Morbidity and Mortality Weekly Report
MMWR News Synopsis for January 22, 2009
- Multistate Outbreaks of Salmonella Infections Associated with Live Poultry – United States, 2007
- State-Specific Smoking-Attributable Mortality and Years of Potential Life Lost – United States, 2000-2004
There will be no MMWR telebriefing scheduled for January 22, 2009.
PRESS CONTACT: CDC
Division of Media Relations
Live poultry are a source of human Salmonella infections and persons should wash their hands with soap and warm water after handling live poultry or anything that has been in contact with them. Children younger than five years of age should not be allowed to handle baby chicks or other baby birds. Salmonellosis is a serious illness that can be transmitted to people through contact with live poultry, including baby chicks and ducklings. These birds are typically purchased directly from mail order hatcheries or through feed stores. This report documents two distinct outbreaks of salmonellosis likely caused by exposure to live poultry purchased by mail order or from agricultural feed stores. In one outbreak, with 70 percent of infections occurred in children and many of the implicated birds were baby chicks purchased as pets during the Easter holiday season. In contrast, in the other outbreak, 60 percent of the infections occurred in adults, several involved contact with older birds, and most occurred later in the calendar year.
State-Specific Smoking-Attributable Mortality and Years of Potential Life Lost – United States, 2000-2004
PRESS CONTACT: Terry Pechacek
Associate Director for Science, Office on Smoking and Health
Nationwide the annual rate of smoking-attributable deaths per 100,000 people declined by approximately 25 deaths from the period 1996–1999 (288 per 100,000) to the period of 2000–2004 (263 per 100,000). Fully implementing effective state comprehensive tobacco-control programs, as recommended by CDC, can further reduce smoking prevalence and thus more rapidly increase the decline in deaths caused by cigarette smoking in all states. During 2000–2004, the rate of deaths per 100,000 people caused by cigarette smoking varied substantially across the 50 states and DC, from a high of 370 in Kentucky down to 138 in Utah. These most recent smoking-attributable mortality estimates indicate that cigarette smoking continues to impose a substantial health burden on U.S. adults in all states and particularly in those states with a history of higher smoking rates. This report shows that all states except one had decreased smoking-attributable mortality rates overall and among men from 1996–1999 to 2000–2004, reflecting the overall decrease in smoking in the United States. However, among women, declines were observed in only 32 states due to the later pattern of decline in smoking among women.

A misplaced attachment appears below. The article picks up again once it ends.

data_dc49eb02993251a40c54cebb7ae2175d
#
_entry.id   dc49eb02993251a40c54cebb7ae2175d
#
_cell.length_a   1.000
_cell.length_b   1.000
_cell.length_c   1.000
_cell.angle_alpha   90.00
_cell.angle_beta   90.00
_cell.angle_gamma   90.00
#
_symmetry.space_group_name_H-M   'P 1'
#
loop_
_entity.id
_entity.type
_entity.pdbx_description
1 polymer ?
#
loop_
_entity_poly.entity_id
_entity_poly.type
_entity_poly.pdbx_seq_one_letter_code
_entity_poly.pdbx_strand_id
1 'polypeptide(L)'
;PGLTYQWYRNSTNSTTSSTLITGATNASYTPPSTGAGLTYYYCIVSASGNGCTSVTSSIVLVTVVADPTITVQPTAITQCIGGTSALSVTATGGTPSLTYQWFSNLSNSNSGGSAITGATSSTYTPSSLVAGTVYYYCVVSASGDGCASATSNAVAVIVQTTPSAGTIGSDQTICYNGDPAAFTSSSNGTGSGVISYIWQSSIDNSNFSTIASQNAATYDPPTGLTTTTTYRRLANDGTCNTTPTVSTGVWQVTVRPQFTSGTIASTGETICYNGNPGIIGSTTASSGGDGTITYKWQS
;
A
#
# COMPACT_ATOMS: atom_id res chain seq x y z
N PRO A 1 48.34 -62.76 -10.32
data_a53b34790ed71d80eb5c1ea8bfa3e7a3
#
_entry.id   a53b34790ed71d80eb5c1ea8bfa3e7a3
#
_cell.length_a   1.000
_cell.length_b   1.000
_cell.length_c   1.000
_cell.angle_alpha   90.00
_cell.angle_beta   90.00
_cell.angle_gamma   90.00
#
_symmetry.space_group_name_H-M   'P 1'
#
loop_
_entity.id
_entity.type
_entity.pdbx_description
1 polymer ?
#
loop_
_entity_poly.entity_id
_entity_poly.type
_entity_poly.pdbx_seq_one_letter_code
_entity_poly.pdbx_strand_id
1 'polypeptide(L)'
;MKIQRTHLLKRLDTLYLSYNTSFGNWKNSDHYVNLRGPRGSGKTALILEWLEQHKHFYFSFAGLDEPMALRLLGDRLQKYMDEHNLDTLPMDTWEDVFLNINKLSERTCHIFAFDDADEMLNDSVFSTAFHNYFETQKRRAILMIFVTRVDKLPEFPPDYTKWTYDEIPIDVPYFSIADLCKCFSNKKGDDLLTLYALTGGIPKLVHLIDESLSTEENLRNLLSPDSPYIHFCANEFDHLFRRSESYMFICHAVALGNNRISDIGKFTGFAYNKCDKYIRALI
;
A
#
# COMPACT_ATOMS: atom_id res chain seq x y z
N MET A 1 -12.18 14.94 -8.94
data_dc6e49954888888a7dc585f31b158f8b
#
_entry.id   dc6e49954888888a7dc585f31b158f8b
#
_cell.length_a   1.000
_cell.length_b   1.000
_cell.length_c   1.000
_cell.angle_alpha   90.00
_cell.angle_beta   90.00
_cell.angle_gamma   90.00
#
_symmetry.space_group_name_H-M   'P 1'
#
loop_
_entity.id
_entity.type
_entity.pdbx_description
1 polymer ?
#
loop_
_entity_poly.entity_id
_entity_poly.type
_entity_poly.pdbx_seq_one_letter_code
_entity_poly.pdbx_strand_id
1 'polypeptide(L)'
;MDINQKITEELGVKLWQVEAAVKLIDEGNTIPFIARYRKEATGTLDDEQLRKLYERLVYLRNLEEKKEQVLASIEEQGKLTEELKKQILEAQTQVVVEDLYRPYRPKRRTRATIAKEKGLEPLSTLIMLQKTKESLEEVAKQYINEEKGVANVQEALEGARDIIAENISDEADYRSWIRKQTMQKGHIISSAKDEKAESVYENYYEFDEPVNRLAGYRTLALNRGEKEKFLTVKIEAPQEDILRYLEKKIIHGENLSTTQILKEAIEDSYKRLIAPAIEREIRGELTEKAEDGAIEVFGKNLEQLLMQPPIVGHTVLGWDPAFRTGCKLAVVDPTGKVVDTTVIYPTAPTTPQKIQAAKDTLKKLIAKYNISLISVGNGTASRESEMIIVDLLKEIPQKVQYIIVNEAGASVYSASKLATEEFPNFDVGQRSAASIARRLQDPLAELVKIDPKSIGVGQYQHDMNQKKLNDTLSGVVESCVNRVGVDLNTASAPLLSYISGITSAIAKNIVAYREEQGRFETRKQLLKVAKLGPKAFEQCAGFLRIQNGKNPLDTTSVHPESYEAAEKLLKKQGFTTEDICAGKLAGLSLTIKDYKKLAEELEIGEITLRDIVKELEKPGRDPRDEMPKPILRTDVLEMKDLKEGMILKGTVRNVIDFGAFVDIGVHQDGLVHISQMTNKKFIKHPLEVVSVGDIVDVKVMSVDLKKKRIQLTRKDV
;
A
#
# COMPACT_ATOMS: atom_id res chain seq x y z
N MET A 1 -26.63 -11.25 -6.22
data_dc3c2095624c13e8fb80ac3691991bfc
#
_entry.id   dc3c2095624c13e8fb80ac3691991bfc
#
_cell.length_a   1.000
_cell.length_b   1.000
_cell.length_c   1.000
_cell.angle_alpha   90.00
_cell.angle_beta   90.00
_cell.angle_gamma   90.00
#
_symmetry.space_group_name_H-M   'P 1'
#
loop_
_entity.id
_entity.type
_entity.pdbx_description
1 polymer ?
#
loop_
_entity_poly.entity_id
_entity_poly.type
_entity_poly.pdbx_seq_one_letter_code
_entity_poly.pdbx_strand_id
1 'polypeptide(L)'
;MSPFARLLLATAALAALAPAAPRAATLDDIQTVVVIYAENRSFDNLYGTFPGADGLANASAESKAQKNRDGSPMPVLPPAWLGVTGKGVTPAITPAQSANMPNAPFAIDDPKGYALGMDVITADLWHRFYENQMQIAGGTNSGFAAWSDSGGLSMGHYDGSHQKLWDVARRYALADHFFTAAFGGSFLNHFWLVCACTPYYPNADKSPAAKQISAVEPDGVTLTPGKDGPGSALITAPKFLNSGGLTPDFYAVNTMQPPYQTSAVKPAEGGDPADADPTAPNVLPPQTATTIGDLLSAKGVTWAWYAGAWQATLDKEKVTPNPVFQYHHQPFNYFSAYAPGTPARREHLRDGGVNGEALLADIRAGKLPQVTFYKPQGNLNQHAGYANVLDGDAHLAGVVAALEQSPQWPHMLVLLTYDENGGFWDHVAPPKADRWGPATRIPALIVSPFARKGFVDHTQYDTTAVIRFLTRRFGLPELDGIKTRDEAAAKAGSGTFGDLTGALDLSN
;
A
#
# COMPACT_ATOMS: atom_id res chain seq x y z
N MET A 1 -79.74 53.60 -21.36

- Historical Document: January 22, 2009
- Content source: Office of Enterprise Communication
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